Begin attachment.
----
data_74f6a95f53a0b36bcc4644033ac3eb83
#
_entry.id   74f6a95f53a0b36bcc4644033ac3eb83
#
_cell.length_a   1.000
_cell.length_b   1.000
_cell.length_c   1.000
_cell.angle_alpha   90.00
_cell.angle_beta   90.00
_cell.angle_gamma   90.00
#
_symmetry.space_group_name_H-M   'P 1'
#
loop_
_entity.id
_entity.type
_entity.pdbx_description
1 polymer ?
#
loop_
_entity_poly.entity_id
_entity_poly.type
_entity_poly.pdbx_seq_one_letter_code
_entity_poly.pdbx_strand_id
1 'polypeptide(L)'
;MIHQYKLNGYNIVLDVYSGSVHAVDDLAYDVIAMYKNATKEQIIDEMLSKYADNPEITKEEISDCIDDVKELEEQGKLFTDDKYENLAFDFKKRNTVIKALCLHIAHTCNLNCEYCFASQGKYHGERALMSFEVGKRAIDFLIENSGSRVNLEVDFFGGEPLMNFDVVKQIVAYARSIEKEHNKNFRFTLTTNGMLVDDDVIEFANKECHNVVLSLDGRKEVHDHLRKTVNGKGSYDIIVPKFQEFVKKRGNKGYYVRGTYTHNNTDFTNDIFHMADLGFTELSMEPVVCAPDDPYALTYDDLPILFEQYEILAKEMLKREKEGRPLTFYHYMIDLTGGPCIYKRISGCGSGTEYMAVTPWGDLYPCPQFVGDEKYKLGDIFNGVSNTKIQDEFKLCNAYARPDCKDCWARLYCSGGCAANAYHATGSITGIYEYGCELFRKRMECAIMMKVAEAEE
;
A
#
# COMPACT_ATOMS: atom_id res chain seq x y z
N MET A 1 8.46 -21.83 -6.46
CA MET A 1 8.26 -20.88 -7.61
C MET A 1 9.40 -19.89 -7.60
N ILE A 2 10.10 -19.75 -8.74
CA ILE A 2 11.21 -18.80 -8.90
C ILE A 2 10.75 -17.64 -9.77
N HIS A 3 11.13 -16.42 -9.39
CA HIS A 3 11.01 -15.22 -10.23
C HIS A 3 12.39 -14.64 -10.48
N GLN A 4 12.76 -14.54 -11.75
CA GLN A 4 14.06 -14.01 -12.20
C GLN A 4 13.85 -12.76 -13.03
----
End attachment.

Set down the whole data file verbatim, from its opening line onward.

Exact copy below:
data_74f6a95f53a0b36bcc4644033ac3eb83
#
_entry.id   74f6a95f53a0b36bcc4644033ac3eb83
#
_cell.length_a   1.000
_cell.length_b   1.000
_cell.length_c   1.000
_cell.angle_alpha   90.00
_cell.angle_beta   90.00
_cell.angle_gamma   90.00
#
_symmetry.space_group_name_H-M   'P 1'
#
loop_
_entity.id
_entity.type
_entity.pdbx_description
1 polymer ?
#
loop_
_entity_poly.entity_id
_entity_poly.type
_entity_poly.pdbx_seq_one_letter_code
_entity_poly.pdbx_strand_id
1 'polypeptide(L)'
;MIHQYKLNGYNIVLDVYSGSVHAVDDLAYDVIAMYKNATKEQIIDEMLSKYADNPEITKEEISDCIDDVKELEEQGKLFTDDKYENLAFDFKKRNTVIKALCLHIAHTCNLNCEYCFASQGKYHGERALMSFEVGKRAIDFLIENSGSRVNLEVDFFGGEPLMNFDVVKQIVAYARSIEKEHNKNFRFTLTTNGMLVDDDVIEFANKECHNVVLSLDGRKEVHDHLRKTVNGKGSYDIIVPKFQEFVKKRGNKGYYVRGTYTHNNTDFTNDIFHMADLGFTELSMEPVVCAPDDPYALTYDDLPILFEQYEILAKEMLKREKEGRPLTFYHYMIDLTGGPCIYKRISGCGSGTEYMAVTPWGDLYPCPQFVGDEKYKLGDIFNGVSNTKIQDEFKLCNAYARPDCKDCWARLYCSGGCAANAYHATGSITGIYEYGCELFRKRMECAIMMKVAEAEE
;
A
#
# COMPACT_ATOMS: atom_id res chain seq x y z
N MET A 1 8.46 -21.83 -6.46
CA MET A 1 8.26 -20.88 -7.61
C MET A 1 9.40 -19.89 -7.60
N ILE A 2 10.10 -19.75 -8.74
CA ILE A 2 11.21 -18.80 -8.90
C ILE A 2 10.75 -17.64 -9.77
N HIS A 3 11.13 -16.42 -9.39
CA HIS A 3 11.01 -15.22 -10.23
C HIS A 3 12.39 -14.64 -10.48
N GLN A 4 12.76 -14.54 -11.75
CA GLN A 4 14.06 -14.01 -12.20
C GLN A 4 13.85 -12.76 -13.03